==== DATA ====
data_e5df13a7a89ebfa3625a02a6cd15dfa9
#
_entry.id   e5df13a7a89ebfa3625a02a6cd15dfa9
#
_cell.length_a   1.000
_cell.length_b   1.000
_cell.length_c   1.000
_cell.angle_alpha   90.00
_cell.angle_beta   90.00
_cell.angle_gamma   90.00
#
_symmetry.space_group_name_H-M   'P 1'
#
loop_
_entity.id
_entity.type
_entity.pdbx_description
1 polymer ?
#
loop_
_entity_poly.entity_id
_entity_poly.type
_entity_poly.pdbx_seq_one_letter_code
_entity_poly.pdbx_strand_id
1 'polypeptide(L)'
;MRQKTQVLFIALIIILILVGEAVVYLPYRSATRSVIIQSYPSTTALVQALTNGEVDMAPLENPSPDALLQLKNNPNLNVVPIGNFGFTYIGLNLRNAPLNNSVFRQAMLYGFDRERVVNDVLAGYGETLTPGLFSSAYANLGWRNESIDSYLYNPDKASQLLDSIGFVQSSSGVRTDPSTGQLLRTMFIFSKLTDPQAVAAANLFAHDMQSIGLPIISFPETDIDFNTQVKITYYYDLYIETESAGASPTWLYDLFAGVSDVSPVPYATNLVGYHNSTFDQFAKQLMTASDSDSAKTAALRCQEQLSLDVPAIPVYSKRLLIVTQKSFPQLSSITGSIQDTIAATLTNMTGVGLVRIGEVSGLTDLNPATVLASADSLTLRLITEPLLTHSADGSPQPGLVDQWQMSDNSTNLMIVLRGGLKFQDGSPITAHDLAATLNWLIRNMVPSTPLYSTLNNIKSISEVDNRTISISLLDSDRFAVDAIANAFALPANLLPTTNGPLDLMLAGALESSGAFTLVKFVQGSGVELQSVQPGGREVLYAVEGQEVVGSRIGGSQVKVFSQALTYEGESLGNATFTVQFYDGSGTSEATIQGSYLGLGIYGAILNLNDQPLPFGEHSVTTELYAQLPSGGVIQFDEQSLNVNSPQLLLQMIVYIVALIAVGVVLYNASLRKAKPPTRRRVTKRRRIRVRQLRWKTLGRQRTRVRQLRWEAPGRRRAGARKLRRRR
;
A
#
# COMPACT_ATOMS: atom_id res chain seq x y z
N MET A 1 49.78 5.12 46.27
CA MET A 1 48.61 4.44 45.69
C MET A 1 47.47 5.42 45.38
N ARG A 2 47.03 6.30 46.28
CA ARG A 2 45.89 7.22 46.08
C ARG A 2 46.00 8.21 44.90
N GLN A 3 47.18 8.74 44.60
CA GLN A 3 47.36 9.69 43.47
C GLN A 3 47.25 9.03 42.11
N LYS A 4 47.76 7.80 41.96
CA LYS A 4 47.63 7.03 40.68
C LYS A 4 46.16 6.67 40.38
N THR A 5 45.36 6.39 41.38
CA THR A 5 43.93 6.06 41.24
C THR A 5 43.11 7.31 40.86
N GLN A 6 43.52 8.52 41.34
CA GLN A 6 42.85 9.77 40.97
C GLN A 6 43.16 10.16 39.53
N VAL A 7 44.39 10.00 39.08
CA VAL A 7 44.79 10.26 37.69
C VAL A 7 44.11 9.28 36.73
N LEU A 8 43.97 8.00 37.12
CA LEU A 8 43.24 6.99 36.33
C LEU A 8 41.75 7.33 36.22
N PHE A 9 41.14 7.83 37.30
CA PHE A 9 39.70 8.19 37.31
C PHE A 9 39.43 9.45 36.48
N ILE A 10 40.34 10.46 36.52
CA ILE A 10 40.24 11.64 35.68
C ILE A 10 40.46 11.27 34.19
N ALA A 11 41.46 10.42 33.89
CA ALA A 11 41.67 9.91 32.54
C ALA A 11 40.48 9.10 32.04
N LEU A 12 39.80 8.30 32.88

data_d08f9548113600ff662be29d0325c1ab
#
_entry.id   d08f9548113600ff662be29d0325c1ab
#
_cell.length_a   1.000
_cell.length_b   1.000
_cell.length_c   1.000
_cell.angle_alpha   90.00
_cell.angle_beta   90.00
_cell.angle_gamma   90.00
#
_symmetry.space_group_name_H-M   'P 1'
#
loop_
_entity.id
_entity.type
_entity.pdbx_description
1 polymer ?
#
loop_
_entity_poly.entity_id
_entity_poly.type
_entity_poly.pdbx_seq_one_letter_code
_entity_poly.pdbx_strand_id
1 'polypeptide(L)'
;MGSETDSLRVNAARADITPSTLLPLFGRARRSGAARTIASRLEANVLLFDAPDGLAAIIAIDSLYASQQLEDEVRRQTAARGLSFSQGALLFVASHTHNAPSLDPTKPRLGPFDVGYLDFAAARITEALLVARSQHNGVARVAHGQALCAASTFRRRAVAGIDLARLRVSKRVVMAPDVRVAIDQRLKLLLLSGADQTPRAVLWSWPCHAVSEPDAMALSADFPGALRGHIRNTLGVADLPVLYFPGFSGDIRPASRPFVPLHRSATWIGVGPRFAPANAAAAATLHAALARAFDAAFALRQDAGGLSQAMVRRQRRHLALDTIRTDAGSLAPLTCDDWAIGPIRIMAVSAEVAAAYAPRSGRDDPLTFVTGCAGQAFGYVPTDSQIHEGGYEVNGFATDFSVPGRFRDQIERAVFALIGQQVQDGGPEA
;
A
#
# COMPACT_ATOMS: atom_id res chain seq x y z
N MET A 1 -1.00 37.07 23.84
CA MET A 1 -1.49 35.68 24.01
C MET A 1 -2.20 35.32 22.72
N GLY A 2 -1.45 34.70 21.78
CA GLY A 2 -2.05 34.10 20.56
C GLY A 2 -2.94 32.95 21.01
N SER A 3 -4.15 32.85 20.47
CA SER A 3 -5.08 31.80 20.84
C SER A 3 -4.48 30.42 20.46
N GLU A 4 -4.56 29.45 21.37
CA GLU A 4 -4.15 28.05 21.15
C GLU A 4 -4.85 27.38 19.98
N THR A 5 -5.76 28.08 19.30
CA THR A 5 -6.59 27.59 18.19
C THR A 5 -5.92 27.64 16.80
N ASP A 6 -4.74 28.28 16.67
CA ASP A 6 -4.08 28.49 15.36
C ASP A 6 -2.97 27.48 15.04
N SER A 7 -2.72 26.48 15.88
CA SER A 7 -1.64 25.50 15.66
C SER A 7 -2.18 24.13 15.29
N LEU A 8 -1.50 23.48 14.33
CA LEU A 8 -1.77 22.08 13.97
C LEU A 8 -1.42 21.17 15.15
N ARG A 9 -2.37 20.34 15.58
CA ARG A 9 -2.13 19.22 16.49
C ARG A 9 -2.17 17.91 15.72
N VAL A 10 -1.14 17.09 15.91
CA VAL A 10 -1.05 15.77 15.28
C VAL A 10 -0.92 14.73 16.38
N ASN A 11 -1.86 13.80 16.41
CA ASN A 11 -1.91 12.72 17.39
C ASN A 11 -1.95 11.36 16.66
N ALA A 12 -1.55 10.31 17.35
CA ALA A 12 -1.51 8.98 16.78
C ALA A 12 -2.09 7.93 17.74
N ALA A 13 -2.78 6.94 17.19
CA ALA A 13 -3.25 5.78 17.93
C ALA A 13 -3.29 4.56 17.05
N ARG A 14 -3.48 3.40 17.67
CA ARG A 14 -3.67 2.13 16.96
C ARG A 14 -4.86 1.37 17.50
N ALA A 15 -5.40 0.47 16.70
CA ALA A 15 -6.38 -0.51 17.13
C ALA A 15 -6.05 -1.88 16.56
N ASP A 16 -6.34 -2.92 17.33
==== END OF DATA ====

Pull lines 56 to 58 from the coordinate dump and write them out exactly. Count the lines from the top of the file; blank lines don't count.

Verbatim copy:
CA PHE A 9 39.70 8.19 37.31
C PHE A 9 39.43 9.45 36.48
N ILE A 10 40.34 10.46 36.52